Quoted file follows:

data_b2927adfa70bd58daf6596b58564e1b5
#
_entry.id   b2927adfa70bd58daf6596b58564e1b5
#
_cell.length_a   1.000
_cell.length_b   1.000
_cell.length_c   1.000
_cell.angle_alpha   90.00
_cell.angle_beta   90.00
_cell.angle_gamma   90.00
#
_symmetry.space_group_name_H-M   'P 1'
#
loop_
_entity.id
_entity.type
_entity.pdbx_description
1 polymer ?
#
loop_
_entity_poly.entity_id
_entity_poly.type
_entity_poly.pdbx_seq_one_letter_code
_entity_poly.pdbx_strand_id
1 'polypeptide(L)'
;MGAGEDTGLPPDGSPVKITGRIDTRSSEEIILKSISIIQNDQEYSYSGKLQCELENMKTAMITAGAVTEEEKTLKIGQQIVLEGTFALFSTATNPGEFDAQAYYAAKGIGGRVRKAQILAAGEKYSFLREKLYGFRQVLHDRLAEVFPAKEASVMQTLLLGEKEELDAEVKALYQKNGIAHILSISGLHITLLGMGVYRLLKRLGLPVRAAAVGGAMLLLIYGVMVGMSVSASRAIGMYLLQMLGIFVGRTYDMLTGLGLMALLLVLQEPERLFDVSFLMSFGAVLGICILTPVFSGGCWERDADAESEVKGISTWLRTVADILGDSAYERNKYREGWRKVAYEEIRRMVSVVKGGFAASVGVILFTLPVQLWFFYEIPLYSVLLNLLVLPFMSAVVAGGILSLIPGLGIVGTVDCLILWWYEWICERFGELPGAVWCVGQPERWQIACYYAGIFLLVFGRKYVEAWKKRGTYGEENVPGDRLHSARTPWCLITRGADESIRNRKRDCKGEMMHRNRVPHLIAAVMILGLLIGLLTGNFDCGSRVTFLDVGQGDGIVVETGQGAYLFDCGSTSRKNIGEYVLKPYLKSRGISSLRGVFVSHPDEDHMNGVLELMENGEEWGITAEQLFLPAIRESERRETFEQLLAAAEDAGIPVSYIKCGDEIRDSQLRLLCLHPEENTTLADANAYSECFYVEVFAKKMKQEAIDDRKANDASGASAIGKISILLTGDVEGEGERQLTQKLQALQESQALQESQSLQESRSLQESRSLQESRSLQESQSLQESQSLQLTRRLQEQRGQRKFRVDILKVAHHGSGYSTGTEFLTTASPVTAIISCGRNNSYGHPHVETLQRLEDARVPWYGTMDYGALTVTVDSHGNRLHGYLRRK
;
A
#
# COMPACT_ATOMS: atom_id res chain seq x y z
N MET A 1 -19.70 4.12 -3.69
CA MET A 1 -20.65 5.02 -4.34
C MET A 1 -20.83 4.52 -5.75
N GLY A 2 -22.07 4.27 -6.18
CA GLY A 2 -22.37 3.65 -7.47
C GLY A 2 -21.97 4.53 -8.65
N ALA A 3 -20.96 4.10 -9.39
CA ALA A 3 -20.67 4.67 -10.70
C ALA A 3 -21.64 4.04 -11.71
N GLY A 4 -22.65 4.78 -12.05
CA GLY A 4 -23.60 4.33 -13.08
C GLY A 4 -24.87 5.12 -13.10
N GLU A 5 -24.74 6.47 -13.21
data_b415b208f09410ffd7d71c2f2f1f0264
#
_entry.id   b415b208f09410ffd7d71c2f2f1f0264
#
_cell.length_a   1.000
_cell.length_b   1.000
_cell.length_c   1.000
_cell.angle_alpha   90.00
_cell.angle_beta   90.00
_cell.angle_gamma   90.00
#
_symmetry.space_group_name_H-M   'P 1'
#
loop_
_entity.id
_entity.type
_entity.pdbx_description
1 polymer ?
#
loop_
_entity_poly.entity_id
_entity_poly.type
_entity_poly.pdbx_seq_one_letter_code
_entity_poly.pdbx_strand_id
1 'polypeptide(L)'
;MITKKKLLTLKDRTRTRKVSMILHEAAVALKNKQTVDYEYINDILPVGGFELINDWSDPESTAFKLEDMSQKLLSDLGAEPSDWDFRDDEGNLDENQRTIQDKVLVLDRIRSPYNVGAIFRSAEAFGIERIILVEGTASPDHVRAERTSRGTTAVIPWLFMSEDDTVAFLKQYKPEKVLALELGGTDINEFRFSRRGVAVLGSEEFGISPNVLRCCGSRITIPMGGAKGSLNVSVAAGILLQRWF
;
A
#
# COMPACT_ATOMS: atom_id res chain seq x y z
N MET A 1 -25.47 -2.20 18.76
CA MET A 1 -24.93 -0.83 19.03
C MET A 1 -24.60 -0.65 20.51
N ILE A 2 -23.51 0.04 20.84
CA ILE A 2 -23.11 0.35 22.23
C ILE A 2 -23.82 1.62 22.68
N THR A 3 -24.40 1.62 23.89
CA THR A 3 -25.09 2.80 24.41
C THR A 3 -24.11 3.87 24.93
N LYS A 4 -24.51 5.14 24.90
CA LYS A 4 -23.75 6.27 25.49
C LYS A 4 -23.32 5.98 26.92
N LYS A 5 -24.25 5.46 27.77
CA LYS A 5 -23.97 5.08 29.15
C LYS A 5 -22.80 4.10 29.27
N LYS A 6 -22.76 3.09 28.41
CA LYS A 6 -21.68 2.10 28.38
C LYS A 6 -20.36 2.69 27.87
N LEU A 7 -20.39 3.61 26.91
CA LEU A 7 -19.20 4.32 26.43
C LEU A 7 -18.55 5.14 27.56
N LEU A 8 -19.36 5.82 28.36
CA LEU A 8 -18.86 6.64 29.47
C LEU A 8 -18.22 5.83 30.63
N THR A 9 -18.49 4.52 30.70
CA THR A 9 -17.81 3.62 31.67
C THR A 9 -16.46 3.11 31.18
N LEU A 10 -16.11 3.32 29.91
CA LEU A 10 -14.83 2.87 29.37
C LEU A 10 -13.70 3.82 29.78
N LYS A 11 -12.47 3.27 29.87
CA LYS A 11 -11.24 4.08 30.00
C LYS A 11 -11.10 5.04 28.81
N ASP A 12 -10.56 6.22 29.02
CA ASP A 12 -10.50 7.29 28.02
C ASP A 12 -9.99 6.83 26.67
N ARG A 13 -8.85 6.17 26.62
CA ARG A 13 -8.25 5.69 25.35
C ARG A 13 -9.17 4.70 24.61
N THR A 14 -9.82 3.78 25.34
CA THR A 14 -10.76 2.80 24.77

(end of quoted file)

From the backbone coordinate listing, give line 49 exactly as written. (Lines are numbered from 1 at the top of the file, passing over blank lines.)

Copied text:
_cell.length_b   1.000